02 Dec 2020 18:33 IST

Are space solar stations round the corner?

If there was ever an instrument to fight climate change, it would be this. However, cost is the hurdle

First, a caveat : while this is far closer to reality than science fiction, this is not likely to happen any time soon.

But why should we care? After all, solar energy has been around since the first satellite was launched in the 1960s, but it took till now for it to become ubiquitous.

Likewise, the idea of a solar station in space — oh, a really, really big one — is nothing new. Like any good satellite, this space station would orbit the earth. It can be slotted so that it always faces the sun, collects energy 24x365. Never a night or a cloud to hamper its working.

But how to get the energy down to the earth? Well, that’s again no issue. Convert electricity to microwave, beam it down and reverse the process here.

As a concept this has been around for decades. And, every element of it is technically feasible, but there are a bunch of issues to resolve. For instance, where would you put the space solar station? If you want the station to beam energy to a particular region, the station would have to be right above the region all the time — it would then have to be positioned, like a telecommunications satellite, at the geosynchronous orbit. This is 36,000 km above. However, if you want your station nearer home, say, in the low earth orbit, then you’d need several receiving stations on the earth. Secondly, you’d have to develop protocols on how to share the energy, what happens when the beam gets disturbed and points to a region other than the collecting station.

These are issues to resolve but not big challenges, apparently.

Permanent clean energy?

Just imagine the upsides! Caltech University scientist Sergio Pellegrino says the solar station up there would receive eight times as much energy as one down here. Some experts estimate that 2 million MW of capacity could be put up. Clean energy permanently delivered — if there was ever an instrument to fight climate change, it would be this.

So, what is holding us back? Why hasn’t this happened yet?

The answer is, in one word: cost. It costs money to send stuff up — the more the stuff or the higher you go, the more the cost. Now, if you want to take millions of solar panels to 36,000 km above the earth, imagine the rocketry you would need! That’s why we don’t have one right now.

But, breakthrough technologies have always happened only when multiple disciplines come together. Today, fortunately, the cost of rocketing stuff up to space is coming down due to inventions in both rocket technology and fuels.

Reusable rockets

Today, private space companies such as SpaceX and Blue Origin are advancing with reusable rockets. Others are trying out other tricks. For instance, it is now believed possible to take a rocket, tethered to a balloon (or balloons) up to a certain height, say, 15-20 km, and then fire it for onward journey — you avoid lift-off on earth, which is the most fuel-consuming part. Less fuel implies less cost and more space for payload. Then there are air-breathing rockets on the anvil — they pick up oxygen from the air, so there is no need for a chamber-full of oxidizer that the conventional rockets have.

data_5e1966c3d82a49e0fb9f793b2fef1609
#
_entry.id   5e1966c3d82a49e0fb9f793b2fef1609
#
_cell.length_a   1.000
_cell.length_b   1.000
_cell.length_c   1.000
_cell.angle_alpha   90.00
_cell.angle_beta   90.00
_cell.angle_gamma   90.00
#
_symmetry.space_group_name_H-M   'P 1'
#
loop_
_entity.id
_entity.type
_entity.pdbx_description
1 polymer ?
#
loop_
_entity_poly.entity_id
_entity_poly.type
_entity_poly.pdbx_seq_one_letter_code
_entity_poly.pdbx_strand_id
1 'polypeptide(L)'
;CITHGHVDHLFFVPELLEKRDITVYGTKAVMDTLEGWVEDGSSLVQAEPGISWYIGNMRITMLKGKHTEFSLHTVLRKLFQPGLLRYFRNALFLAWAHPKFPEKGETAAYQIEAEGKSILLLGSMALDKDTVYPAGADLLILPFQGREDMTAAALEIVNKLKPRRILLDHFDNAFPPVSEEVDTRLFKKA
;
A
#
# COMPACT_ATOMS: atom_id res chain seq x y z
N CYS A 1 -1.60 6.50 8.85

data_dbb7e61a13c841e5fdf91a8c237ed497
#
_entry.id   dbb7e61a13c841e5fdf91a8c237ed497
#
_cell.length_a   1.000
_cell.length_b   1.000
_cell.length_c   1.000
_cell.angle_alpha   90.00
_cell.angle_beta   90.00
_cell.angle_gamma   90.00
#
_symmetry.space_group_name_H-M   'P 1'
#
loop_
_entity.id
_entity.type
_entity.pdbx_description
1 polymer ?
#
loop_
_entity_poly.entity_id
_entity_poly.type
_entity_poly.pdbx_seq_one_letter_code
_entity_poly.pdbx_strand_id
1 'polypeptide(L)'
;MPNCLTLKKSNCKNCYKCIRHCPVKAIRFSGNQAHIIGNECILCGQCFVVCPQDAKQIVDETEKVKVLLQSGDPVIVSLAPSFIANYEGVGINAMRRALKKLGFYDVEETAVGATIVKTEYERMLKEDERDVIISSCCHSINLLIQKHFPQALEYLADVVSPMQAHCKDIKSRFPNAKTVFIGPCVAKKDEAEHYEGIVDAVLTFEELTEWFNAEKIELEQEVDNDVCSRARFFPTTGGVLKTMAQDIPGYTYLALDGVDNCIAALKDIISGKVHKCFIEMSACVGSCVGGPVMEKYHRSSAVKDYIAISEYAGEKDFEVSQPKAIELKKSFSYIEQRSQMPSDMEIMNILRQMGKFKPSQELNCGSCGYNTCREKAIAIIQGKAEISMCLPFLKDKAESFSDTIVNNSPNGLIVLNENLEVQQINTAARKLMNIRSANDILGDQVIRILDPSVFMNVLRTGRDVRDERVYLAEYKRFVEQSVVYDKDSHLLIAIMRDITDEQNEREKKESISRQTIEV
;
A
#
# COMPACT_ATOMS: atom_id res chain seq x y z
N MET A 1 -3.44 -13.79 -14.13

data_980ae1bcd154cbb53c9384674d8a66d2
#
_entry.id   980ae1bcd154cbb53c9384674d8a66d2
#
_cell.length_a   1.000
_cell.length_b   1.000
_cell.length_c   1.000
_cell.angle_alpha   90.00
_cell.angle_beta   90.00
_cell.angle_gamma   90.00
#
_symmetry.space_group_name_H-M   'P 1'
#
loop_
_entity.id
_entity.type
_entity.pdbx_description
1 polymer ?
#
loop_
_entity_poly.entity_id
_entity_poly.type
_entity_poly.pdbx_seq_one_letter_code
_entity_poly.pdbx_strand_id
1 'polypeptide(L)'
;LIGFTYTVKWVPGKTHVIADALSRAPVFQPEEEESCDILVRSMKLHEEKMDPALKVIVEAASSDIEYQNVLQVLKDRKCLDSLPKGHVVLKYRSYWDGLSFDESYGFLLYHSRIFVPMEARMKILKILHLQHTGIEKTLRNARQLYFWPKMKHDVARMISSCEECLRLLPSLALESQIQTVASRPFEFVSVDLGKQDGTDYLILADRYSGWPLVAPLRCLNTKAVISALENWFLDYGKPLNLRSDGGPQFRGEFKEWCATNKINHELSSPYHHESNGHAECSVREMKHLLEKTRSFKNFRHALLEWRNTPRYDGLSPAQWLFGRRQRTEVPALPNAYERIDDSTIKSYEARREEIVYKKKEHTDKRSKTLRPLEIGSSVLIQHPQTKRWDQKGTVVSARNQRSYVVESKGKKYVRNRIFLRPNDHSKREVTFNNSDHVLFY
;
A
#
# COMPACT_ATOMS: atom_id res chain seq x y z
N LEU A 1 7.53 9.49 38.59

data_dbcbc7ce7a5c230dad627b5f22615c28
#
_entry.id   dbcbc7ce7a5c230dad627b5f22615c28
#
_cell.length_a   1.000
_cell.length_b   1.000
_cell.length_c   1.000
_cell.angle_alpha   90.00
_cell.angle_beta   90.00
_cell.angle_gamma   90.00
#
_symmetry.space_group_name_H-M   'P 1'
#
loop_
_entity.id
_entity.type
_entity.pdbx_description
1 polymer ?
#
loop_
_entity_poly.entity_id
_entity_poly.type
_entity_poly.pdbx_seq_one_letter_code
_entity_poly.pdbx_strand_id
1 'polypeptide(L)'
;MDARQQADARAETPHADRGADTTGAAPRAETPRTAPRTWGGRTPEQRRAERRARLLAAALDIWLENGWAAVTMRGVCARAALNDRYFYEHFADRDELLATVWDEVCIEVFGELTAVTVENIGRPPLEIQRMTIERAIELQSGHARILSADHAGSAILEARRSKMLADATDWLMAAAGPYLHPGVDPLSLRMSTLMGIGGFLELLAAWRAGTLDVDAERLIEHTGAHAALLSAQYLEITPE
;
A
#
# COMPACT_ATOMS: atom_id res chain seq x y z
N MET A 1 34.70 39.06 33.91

Going forward, there is an expectation of a metal hydrogen fuel. Metal hydrogen? Surprised? Yes, there are experiments happening and one of them has even claimed success in fabricating metallic hydrogen, on a tiny scale, but the stuff disintegrated before it could be tom-tom-ed around. Nevertheless, it marked the crossing of a milestone in the research. Metal hydrogen would pack a heck of a lot more energy and would, therefore, be a great rocket fuel.

All these go to reduce the cost of putting a kilogram of stuff in space. The pathway is visible, that is why today the murmurs around space solar stations are getting louder.

Space solar stations

In March 2019, Forbes magazine picked up a story from a Chinese language publication and put out an article on China’s plans for building a space solar station. While China’s plans have not been made public, it is clear that the country is working on this project.

A little less fuzzy is a project of three scientists of the Caltech University, supported by Northrop Grumman Corporation. Here is what the Space Solar Power Initiative (SSPI) has to say about itself:

The goal: the creation and launch into orbit of thousands of identical space vehicles to form a constellation that maintains a precise shape. In the airless weightlessness of space, each vehicle will transform itself into an element of a modular power-generating space station with the square mileage of a city park, each module unfolding into a structure with the thinness of paper, made up of a network of billions of greeting-card–size tiles.

Pellegrino says that when they started they thought, ‘maybe launch costs will come down’ but decided it would not be wise to count on it. They just assumed that launch costs would remain the same. So, they said to themselves “let’s make the structure super-lite”.

In terms of beaming technology, it is being said that the ‘millimeter wavelength’, as used in 5G communications, could be used, to improve efficiency. So, you see, advancements in disparate disciplines are coming together. It is not inconceivable that a space solar station will become reality.

Just give it time.

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